Steve Little, chair of the board’s personnel and legal committee, said the intent is to maintain the “fundamental open nature” of all CBF meetings while recognizing that not all preliminary discussions are appropriate for public disclosure.
“The idea behind this is to acknowledge what is commonly done, and I think perhaps even routinely done, in other types of boards of nonprofit organizations,” said Little, an attorney in Marion, N.C., currently serving as the city’s mayor. “Every board that I’ve ever been involved in, and there have been quite a few, have a similar type of a plan where new matter is preliminarily discussed, sometimes with the effect that there’s a determination made from preliminary conversation that this is not an item that really it’s not the right time or is not the right topic for us to be dealing with and we choose not to do it, and nothing further is done. It’s been talked about in the preliminary manner enough to know that this is something we are not going to deal with at this time.”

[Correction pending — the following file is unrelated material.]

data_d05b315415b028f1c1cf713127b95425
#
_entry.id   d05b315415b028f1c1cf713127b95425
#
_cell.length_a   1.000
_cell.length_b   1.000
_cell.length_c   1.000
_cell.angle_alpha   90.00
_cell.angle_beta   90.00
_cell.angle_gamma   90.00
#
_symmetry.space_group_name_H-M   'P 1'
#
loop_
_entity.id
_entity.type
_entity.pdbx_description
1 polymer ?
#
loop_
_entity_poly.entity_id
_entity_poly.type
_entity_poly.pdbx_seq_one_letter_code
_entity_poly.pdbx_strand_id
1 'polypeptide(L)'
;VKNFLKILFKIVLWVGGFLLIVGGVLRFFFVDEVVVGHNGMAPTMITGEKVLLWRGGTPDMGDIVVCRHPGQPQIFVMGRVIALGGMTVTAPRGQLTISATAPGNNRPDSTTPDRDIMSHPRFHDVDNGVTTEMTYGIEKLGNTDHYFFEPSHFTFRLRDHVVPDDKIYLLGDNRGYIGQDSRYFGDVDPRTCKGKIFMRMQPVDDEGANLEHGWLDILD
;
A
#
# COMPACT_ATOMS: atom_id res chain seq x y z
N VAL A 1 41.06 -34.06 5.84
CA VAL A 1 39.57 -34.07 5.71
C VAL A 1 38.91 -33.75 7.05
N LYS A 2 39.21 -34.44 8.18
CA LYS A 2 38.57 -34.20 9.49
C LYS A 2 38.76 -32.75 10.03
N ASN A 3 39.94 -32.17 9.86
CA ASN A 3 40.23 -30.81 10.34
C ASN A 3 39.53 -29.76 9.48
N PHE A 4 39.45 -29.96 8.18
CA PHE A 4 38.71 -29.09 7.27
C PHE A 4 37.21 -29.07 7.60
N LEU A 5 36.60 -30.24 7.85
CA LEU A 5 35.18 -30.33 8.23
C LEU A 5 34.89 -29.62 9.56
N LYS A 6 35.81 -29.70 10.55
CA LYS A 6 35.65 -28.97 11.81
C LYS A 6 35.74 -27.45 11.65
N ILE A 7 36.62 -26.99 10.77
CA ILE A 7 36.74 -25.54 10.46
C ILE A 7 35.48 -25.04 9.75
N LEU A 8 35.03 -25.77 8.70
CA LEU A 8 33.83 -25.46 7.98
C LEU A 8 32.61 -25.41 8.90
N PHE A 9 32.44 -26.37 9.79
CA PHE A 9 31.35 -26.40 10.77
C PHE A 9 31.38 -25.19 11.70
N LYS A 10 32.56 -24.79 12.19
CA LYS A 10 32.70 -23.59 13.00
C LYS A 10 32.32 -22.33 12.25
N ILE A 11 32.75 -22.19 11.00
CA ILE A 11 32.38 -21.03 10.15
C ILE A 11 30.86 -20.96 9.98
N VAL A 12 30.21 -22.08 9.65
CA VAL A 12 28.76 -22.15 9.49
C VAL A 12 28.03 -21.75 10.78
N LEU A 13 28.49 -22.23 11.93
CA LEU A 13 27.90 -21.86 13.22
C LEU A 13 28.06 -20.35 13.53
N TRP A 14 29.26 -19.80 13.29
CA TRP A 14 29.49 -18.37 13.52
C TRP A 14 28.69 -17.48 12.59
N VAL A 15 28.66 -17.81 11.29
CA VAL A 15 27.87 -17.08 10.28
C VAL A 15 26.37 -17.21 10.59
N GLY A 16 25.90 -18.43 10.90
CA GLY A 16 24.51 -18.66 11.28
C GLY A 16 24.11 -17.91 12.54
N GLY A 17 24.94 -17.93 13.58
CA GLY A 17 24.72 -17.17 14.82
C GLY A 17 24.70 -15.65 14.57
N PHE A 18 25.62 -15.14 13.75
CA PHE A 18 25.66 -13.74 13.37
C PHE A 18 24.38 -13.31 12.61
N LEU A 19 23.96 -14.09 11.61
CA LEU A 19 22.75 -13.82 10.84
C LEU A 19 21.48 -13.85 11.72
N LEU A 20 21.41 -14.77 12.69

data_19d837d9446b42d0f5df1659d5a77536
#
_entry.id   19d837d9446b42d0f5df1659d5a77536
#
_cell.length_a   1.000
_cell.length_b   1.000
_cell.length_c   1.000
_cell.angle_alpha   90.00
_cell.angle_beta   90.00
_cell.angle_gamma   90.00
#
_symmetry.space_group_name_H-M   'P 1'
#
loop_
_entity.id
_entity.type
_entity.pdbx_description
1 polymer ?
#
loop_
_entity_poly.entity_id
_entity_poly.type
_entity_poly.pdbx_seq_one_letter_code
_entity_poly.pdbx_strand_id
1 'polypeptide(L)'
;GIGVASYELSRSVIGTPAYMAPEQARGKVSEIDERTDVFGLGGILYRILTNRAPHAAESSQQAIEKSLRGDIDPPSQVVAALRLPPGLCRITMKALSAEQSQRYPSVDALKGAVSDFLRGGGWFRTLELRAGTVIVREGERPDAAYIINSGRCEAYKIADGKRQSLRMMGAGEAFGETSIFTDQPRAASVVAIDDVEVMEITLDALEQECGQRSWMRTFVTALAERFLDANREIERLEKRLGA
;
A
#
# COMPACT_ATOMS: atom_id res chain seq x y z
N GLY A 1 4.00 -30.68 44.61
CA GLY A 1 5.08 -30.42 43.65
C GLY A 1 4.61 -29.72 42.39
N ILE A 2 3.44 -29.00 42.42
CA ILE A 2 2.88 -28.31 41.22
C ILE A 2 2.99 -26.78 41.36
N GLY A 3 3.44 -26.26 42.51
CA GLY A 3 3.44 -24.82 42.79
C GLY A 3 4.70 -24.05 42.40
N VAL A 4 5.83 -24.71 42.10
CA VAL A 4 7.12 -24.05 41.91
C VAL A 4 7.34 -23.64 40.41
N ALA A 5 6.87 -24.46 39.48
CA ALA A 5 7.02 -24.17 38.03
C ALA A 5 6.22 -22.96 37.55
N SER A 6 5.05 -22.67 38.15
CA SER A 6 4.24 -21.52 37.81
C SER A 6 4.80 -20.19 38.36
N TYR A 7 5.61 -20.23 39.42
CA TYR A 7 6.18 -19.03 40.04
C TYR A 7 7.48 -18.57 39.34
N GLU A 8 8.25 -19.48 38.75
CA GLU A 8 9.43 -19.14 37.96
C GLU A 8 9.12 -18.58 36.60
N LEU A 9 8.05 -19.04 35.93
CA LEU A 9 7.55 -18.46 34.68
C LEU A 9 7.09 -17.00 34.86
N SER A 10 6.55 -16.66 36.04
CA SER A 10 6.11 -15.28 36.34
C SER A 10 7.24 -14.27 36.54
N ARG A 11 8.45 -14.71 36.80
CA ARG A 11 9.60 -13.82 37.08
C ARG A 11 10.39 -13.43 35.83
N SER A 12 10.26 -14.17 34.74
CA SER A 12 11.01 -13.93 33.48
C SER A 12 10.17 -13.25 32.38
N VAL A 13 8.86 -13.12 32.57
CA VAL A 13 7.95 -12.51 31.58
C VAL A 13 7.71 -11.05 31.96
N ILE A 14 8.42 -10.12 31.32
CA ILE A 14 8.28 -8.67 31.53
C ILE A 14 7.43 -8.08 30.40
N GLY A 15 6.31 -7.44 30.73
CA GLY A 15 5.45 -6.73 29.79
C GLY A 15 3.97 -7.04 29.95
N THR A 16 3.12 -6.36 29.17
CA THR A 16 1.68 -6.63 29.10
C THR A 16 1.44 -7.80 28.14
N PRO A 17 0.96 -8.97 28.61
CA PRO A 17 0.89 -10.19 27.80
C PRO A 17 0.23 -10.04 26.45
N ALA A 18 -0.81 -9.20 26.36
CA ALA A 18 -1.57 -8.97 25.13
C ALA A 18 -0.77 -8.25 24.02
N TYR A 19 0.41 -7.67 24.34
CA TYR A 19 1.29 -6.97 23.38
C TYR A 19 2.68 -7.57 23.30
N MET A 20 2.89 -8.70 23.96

Once such matters pass a “threshold determination” that it deals in some manner with the business, policies or procedure of the Fellowship, Little said, the discussion will move to open session.
Closed-door discussions and votes on matters involving legal matters like contracts and personnel matters, he said, are already part of CBF policy and are also required by law.
“The only thing about this that changes is the idea of preliminary receipt of information, preliminary discussion of topics, to be determined on a threshold basis, is this something we as a Fellowship or a board of the Fellowship think is appropriate to pursue, or to pursue at this time?” Little said.